Preventing and Avoiding Dog Bites
What to Do If a Dog Threatens You
Act like a tree and stand still with your arms by your side. Don't
run because it's a dog's instinct to chase fleeing prey. Most dogs
will only sniff you, and will eventually leave. Remain motionless
until the dog moves away, then back away slowly until the dog is out of
Avoid direct eye contact with the threatening dog as this will increase
its aggressive behavior.
If a dog does attack, feed them your jacket, purse or anything that can
come between you and the dog.
Avoid running past a dog or turning your back on a dog and run away.
A dog's instinct is to chase and catch fleeing prey.
In most cases, dog bites are not caused by bad dogs so much as by irresponsible
pet owners or owners who do not educate their children about avoiding bites.
Pet owners should enroll their dog in obedience training. Dogs who
receive little attention or handling, or who are tied outside for long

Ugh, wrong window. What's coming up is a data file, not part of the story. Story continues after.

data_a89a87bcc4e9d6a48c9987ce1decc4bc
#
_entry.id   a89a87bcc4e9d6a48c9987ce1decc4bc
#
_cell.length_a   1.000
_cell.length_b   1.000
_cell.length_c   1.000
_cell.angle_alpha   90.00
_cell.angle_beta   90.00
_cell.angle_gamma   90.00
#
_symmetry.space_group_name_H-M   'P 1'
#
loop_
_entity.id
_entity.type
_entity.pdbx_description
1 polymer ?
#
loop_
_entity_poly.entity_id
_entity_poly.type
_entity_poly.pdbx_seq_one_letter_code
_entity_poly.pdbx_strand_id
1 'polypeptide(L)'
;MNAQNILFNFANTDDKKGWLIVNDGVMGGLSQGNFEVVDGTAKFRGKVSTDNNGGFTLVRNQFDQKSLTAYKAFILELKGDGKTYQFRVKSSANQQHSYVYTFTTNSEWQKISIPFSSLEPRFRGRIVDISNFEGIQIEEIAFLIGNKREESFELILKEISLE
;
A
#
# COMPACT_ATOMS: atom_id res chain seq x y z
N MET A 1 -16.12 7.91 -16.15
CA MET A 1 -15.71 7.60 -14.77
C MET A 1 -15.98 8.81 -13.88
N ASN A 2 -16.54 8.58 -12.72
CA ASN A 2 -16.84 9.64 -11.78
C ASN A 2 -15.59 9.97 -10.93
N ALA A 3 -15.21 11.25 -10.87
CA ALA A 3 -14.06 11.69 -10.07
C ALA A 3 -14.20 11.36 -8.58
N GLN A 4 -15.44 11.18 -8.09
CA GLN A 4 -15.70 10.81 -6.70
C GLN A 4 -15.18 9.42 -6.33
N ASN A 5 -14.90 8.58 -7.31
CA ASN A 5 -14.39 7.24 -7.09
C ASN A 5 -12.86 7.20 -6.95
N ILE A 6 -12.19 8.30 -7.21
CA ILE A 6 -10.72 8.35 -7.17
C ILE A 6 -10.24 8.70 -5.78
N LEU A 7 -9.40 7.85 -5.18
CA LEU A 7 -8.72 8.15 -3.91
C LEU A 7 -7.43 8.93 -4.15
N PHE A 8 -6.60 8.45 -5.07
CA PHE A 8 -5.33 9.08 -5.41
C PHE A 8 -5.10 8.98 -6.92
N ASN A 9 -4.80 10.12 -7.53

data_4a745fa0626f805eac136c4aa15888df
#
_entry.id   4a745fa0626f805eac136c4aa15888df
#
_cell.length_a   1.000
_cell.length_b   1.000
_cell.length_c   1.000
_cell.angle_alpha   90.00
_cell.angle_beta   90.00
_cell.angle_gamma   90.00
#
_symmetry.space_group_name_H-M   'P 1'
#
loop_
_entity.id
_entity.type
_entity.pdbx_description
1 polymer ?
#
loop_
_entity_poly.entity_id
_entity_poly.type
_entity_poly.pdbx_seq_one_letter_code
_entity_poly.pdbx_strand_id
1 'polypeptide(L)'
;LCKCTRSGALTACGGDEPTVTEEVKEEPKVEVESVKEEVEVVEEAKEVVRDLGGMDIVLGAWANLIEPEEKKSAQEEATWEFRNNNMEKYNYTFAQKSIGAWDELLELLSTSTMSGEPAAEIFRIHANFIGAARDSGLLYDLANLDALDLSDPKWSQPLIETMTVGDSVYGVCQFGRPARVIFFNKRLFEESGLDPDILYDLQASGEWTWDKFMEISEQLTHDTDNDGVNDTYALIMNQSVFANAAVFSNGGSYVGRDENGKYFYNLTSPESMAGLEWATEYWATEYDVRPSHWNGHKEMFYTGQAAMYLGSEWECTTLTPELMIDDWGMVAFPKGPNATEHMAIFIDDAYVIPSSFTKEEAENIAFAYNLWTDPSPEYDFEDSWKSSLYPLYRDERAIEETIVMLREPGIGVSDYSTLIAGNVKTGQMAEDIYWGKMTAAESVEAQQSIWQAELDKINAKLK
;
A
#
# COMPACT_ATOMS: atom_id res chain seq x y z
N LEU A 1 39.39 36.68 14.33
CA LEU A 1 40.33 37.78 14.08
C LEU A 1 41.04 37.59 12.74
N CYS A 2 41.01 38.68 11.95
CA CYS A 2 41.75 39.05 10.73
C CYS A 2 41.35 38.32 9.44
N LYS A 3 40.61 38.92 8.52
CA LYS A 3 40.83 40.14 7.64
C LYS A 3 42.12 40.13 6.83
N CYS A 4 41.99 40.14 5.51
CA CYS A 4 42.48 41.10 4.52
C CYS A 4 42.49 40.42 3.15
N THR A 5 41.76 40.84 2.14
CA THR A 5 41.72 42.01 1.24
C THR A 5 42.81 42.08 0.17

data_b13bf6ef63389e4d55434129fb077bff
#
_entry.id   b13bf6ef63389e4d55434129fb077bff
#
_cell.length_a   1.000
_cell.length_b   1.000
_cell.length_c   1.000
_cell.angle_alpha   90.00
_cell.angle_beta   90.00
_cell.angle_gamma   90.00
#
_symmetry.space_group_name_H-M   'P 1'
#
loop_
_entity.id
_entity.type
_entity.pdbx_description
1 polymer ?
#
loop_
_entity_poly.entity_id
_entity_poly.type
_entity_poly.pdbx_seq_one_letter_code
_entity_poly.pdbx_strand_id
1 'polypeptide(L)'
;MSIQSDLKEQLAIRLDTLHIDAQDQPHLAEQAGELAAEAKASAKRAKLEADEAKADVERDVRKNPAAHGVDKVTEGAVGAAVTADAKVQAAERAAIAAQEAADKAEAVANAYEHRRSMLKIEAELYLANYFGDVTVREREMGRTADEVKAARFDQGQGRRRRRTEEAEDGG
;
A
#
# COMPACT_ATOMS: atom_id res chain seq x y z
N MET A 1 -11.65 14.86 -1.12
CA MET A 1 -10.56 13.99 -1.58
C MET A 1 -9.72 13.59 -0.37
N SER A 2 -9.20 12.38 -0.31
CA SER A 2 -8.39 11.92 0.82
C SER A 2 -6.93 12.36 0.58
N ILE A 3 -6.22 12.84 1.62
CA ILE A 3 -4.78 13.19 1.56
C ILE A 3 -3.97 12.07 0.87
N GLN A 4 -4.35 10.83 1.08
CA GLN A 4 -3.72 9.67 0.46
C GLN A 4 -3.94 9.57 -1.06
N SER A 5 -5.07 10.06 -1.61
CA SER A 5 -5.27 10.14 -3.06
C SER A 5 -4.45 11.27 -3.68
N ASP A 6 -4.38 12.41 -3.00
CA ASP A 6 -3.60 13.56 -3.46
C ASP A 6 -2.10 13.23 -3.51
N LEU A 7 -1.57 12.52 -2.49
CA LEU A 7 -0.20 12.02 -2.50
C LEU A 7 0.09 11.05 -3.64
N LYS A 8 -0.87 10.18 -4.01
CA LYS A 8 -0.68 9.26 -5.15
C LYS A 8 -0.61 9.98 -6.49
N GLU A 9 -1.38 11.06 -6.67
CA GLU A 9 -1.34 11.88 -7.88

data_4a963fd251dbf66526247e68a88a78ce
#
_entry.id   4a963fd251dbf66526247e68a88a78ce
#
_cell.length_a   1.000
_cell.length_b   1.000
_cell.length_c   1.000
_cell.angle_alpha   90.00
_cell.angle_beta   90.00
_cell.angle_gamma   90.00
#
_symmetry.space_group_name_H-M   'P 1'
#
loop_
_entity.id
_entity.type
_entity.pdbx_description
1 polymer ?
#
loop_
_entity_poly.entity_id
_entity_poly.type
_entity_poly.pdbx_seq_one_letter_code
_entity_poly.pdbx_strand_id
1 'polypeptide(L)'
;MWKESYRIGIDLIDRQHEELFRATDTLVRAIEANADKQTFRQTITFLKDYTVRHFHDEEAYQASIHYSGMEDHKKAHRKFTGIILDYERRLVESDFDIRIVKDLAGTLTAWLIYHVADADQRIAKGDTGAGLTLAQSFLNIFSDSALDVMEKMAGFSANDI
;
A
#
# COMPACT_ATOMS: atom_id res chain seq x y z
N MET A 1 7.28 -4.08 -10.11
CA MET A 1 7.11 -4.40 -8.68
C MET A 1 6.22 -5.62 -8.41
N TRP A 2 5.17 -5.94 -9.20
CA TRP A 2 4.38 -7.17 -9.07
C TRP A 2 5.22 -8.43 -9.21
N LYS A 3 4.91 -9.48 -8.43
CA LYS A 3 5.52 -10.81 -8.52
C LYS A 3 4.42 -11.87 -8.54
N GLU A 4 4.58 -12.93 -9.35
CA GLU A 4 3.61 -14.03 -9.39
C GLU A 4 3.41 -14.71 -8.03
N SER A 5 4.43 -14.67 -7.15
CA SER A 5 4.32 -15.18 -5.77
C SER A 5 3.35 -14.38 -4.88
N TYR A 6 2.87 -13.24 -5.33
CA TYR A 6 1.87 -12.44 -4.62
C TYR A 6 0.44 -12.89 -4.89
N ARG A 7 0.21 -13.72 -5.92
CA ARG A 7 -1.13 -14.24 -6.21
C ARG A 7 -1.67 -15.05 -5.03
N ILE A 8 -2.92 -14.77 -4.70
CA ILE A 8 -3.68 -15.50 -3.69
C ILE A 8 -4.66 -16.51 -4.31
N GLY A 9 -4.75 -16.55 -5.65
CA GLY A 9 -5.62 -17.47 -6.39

periods frequently turn into biters.
Avoid dogs that exhibit aggressive behavior that includes snarling, barking,
ears straight up, and motionless tail. Conversely a friendly dog
wags its tail and the ears are back against it head.
Spay or neuter your pet. Statistics show that unsterilized dogs are
up to three times as likely to bite as those who have been sterilized.
Be very cautious around injured cats or dogs (including ones' own pet)
because they are more likely to bite.
Seek professional advice from a dog trainer if your dog shows aggression
by disobedience or dominant behavior such as growling or nipping.
Don't disturb a dog or cat that is sleeping, eating or caring for its young.
Don't pet a dog, even your own, without letting them see and sniff you
first. Startled dogs are more likely to bite.
Never approach a strange dog, especially one who is confined or restrained.
Don't enter unfamiliar property without first knowing if a dog is present.
Dogs are more likely to bite when a stranger enters their territory.
From outside a fence, rattle it to make noise. You can call out from
the safety of your car. A dog will come to the noise and you can
avoid the dog exhibiting aggressive behavior.
Be cautious when you don't know how your dog will react to a new situation
with a stranger. Restrain the dog by a leash held by a strong family
member, not by a young child. You can also place the dog in another
room and close the door.